Economy

India, Japan to sign trade pact today

New Delhi | Updated on February 16, 2011 Published on February 16, 2011

Mr Anand Sharma





The much-awaited Comprehensive Economic Partnership Agreement (CEPA) between India and Japan would be inked on Wednesday.

A statement by the Japanese Ministry of Economy, Trade and Industry said the Japanese Government decided at its Cabinet Meeting on Tuesday to sign the CEPA between Japan and India.

It added that based on this decision, Mr Seiji Maehara, Japanese Minister for Foreign Affairs, and Mr Anand Sharma, the Minister of Commerce and Industry, will sign the CEPA and its Implementing Agreement during their meeting in Tokyo on Wednesday.

“It is expected that this agreement will promote the liberalisation and facilitation of trade and investment between the two countries and will further vitalise both economies by strengthening reciprocal economic ties in wide-ranging fields,” the statement said.

The CEPA is to boost the bilateral trade in goods and services as well as investments between India (with GDP of around $1.4 trillion) and Japan (the world's third largest economy with GDP of around $5.47 trillion).

In 2009-10, India-Japan trade had fallen by 5 per cent to $10.36 billion from $10.91 billion in 2008-09.

The CEPA with India, which is the second fastest growing major economy (after China) with an 8-8.5 per cent growth rate, is also expected to give a push to the stagnating Japanese economy. The negotiations for the pact were spread over three years and 14 rounds of talks.

The pact was finalised in October 2010, during the Prime Minister Dr Manmohan Singh's visit to Tokyo.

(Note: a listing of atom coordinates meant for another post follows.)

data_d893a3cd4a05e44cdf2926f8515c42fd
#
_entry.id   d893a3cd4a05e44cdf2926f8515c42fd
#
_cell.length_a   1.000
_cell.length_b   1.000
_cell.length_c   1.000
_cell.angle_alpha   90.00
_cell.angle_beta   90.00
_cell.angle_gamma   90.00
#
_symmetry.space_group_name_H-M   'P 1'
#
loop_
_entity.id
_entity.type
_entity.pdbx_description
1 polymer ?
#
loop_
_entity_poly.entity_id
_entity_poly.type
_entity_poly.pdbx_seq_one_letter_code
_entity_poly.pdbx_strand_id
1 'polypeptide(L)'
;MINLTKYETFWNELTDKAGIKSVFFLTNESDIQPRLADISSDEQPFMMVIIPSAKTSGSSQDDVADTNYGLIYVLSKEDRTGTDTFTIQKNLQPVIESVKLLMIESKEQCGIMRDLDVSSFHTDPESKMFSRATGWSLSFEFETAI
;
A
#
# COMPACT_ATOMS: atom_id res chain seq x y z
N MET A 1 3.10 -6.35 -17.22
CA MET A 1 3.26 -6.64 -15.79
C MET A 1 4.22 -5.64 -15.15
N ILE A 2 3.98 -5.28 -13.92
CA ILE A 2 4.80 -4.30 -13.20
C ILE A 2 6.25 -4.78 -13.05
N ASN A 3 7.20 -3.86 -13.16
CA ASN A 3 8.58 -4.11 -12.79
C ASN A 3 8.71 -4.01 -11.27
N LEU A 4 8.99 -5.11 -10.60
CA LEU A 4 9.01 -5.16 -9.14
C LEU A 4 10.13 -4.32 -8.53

To India's advantage, New Delhi has not committed anything regarding contentious issues such as competition policy, Government procurement and coverage of Intellectual Property Rights beyond the WTO's TRIPS agreement.

The sectors in India that would gain the most from the CEPA are textiles (it will get duty-free access to the Japanese market), marine items and pharmaceuticals. Significantly, the pact will result in Indian pharmaceutical products, including generic drugs, getting easier entry into the strictly regulated Japanese market.

The agreement would cover 87 per cent of India's tariff lines of around 12,000 lines and 93 per cent of Japan's 9,000 tariff lines.

On the date of signing of the CEPA, the duties of about 80 per cent of Japan's tariff lines will be eliminated, while the duties of only around 25 per cent (all of this in textiles sector) of India's tariff lines will be brought down to zero. Duties on 75 per cent of India's tariff lines will be removed only over a period of 10 years.

Negative list

India's negative list (items outside the ambit of duty cuts) has 658 items, including from sensitive sectors such as auto, agriculture and chemicals. Japan's negative list has 400 items, mostly from the agriculture and leather sector.

In the services sector, the CEPA will facilitate easier entry into Japan for Indian financial and legal professionals, yoga instructors, chefs, dance masters, English teachers, IT workers, engineers, accountants, architects, nurses and caregivers.

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Published on February 16, 2011
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